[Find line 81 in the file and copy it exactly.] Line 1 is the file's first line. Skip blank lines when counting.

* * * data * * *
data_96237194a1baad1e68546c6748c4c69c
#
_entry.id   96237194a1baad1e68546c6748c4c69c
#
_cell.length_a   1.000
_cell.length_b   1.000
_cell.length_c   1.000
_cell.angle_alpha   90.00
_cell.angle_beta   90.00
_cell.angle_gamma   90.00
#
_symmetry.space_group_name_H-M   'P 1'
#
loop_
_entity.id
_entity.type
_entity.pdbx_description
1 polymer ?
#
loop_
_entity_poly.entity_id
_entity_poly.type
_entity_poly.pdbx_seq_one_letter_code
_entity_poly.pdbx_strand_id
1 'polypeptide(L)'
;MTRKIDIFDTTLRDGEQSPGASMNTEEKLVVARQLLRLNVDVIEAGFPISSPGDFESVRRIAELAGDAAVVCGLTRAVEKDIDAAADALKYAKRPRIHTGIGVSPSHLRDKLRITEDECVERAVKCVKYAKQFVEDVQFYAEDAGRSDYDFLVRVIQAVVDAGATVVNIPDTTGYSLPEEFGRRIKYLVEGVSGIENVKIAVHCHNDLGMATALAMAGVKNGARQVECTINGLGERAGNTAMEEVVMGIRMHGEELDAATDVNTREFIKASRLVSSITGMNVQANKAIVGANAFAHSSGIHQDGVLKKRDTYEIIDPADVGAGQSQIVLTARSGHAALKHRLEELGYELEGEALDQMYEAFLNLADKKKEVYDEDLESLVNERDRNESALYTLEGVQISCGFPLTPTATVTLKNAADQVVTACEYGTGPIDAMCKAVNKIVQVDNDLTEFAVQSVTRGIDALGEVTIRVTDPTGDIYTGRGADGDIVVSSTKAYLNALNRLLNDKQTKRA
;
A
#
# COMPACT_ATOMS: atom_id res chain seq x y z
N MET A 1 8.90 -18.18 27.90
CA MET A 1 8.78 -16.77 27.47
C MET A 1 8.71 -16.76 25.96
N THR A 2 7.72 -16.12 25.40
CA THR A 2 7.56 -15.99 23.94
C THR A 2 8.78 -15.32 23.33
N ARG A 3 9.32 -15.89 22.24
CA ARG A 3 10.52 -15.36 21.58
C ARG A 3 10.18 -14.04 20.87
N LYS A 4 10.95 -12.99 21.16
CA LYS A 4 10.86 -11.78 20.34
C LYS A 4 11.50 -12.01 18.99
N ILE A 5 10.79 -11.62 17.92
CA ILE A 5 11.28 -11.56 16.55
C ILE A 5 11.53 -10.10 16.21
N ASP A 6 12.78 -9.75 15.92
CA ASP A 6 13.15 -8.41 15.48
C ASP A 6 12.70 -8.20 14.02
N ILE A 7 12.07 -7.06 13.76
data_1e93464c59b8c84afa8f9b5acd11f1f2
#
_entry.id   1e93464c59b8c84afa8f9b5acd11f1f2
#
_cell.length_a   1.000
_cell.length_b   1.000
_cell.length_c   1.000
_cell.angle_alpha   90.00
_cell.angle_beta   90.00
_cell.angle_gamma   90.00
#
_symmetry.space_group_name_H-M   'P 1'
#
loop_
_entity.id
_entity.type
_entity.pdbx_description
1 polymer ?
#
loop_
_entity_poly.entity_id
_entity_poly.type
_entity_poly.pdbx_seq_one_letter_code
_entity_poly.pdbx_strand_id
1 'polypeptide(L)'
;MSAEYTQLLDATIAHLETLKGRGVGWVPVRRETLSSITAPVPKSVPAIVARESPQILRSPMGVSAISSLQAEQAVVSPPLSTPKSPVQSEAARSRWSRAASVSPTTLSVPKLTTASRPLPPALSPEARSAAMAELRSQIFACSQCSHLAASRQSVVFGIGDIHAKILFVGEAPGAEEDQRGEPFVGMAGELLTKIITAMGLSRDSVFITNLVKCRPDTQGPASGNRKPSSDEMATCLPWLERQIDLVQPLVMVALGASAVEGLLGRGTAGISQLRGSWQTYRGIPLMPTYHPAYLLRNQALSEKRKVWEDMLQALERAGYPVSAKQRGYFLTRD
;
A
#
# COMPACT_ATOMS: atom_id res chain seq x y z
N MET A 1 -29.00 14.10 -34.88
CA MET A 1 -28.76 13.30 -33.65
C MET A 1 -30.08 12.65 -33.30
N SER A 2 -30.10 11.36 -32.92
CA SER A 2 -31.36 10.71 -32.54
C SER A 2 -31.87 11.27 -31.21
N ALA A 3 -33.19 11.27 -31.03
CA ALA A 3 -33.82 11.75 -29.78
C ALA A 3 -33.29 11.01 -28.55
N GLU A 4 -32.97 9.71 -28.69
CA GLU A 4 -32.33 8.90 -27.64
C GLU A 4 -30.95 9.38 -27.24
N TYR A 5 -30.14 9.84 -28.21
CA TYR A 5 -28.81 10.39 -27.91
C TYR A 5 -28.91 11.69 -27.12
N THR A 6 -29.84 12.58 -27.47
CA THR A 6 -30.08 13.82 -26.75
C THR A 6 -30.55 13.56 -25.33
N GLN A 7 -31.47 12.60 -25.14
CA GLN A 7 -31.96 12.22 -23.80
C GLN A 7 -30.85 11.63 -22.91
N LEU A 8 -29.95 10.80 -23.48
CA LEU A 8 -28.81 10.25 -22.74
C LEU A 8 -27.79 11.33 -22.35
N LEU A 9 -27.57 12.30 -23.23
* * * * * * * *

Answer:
CA MET A 1 -28.76 13.30 -33.65